Topic seven: We discussed the tyranny of stuff, the gifts we exchanged, and hobbies on the road. Susan I are at a stage of life where we are downsizing. It's a good thing because lately I have been getting the feeling that all the stuff we've collected over the years owns us, rather than the other way around. Stephanie had to downsize to take on her continental journey. In her case, she basically restricted her daily circumstances to stuff she is able to carry on her Vespa. Now that's truly radical. Yet I don't think that her pared down life has gotten in the way. Quite the reverse really. I think she would say that her daily life during the tour was far richer than if she had spent all that time working out of a large well-furnished home with all the amenities. With that in mind I offered Stephanie a few small gifts that would take up as little space as possible so that she would not be burdened with them: a limited edition ModernVespa.com patch (the pirate patch, because to me, of all my patches, it came closest to evoking her bravado and amazing accomplishment), and a transparent waterproof map sleeve, useful for making sure that any paper she might carry wouldn't get ruined by water that might leak into her belongings during her travels. She also had a gift for me. Which brings me to the issue of hobbies on the road. Stephanie knits. She knitted me a cup or bottle holder designed to hang from the Vespa's bag hook. It takes up no room and lives happily in my Vespa's glove box. She had mentioned these knitted cup holders on her blog and I had posted a comment. I was very touched that she had remembered.
Topic nine: Bikes, and the unexpected wonders of Vespas as touring vehicles. Stephanie has owned a motorcycle, and has driven a variety of them. She shares my view that Vespas are amazing touring bikes. She has even expanded her repertoire from pavement to the pleasures of gravel and loose soil. A good friend with even more experience with motorcycles confided to me recently in a hushed tone, that she preferred to tour on a Vespa than... shocker alert... the BMW GS!! Yes I know, strange... but true! It's a tale of exceptional ergonomics, storage options galore, all wrapped up in gorgeous sheet metal.
Topic ten: Bourbon. Actually, bourbon, whiskey, scotch, rye and similar pleasures. Please forgive me, but we got to this topic very late in the day. Stephanie offered me some whiskey. She poured some into an empty plastic water bottle and rolled it to me between our tents. I am not by any means a drinker. I only recently made my way through a bottle my very first bottle of single malt Scotch that I received as a thank you in October of last year. Sip by sip, week by week, I developed an appreciation for that bottle of scotch. I think I'll buy another. Stephanie patiently answered my questions, explaining the difference between the various malt liquors. It was late, and I remember little. Thanks Stephanie, I thoroughly enjoyed the nightcap and the conversation. A delightful way to end a delightful day.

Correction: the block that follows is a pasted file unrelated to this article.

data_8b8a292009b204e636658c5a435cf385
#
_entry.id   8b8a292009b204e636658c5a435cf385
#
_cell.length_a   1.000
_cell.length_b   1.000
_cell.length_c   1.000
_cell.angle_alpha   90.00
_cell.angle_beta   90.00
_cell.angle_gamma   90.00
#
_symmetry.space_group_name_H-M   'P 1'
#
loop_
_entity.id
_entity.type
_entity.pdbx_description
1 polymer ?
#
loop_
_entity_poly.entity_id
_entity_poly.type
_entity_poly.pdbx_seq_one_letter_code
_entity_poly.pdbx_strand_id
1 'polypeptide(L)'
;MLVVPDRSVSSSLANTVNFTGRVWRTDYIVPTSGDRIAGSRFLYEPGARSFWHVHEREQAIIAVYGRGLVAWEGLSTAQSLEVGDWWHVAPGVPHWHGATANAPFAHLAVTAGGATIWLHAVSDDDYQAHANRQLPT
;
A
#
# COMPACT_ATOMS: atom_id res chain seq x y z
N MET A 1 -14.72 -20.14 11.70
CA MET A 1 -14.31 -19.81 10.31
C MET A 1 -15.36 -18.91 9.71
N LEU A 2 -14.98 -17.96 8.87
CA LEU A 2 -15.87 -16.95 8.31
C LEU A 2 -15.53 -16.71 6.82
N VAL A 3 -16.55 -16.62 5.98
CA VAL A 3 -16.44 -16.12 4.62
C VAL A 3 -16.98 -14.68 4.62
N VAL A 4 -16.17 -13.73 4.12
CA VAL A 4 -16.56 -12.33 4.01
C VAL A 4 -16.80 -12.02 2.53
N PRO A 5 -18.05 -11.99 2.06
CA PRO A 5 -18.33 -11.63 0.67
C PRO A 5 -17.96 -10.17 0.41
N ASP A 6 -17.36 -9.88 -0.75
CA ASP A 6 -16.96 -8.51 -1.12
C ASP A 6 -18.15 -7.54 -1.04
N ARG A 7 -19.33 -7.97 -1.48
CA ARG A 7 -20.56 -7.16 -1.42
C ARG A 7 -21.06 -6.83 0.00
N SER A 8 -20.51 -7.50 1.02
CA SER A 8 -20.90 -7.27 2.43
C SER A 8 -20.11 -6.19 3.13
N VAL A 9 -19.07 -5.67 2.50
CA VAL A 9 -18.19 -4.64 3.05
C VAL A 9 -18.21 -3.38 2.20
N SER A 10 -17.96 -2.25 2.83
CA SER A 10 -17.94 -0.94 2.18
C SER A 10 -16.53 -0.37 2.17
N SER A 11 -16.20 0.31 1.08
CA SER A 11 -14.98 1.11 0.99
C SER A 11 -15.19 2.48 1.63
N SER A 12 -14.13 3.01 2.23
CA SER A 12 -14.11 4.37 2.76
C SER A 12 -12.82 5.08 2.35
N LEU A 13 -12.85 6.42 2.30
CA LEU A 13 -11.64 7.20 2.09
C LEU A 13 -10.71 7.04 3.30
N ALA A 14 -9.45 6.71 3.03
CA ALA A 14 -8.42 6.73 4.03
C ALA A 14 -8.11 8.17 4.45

As you can see, I avoided all the topics that most women would have covered in a heartbeat (sorry ladies).
Lesson five: Fasten loads better. I lost a one gallon jug of coolant. Traveling along a gravel backcountry road I felt the load on the pillion saddle shifting. I thought it was just settling a little. then there was a slipping feeling and the antifreeze container hit the dirt. I circled back to retrieve it. A sharp rock had made a small puncture in one of the bottom corners, and the contents were leaking. I pondered the situation for a minute or so, but there was nothing for it. The situation might have been avoided by threading a ROK strap through the jug's handle for instance, or using some paracord to secure the container to the small rack on the topcase, or making a paracord security tether, or... It wasn't the means to do the job I was lacking, it was attention to detail. I was not proud of myself.
Lesson six: Keeping a travel log. I got so carried away with the immediacy of my trip that I neglected to record the vital statistics, like the time and mileage at departure; the time and mileage at way points; the fuel consumed; the names of places where we stopped; and so on. With the tools at our disposal these days, there are many ways to make up for the absence of a travel log or diary, but nothing substitutes for the precision that scribbling or typing a few timely notes allows. There is no excuse for not just doing it.
Lesson 7: There is never enough time to go slow, it seems. It's the economy of road trips. Even though it's a leisure trip, there are still places you need to be at a given time. And yet I could have managed my time better and enjoyed the trip more. For instance, less speed on the Interstate might have been more than compensated by less time dealing the coolant issues. Instead of waiting for Stephanie to arrive for the better part of an hour and a half or two hours sitting in a parking lot, chasing the shade and watching traffic, I could have stopped at a few of the many scenic viewpoints along the way to admire the scenery, shoot some pictures, and make some notes in a travel diary. I would still have gotten to the destination with time to spare to greet Stephanie.
My final thoughts are with you, the readers.
Many of you are far more experienced than me. I'm thinking of Bob, Karen, Richard, Ken, Dom, Sonja, Dave, Bill, Peter, and others. I have little to offer you other than a heartfelt thank you for inspiring me to get out and ride. To the readers who haven't yet embraced the joys riding and touring on two wheels, if I can do it, anyone can, and so can you. There is a chance that you will be inspired to venture out on your own two-wheeled adventure.
Thanks for reading, now go and chase your dreams and desires.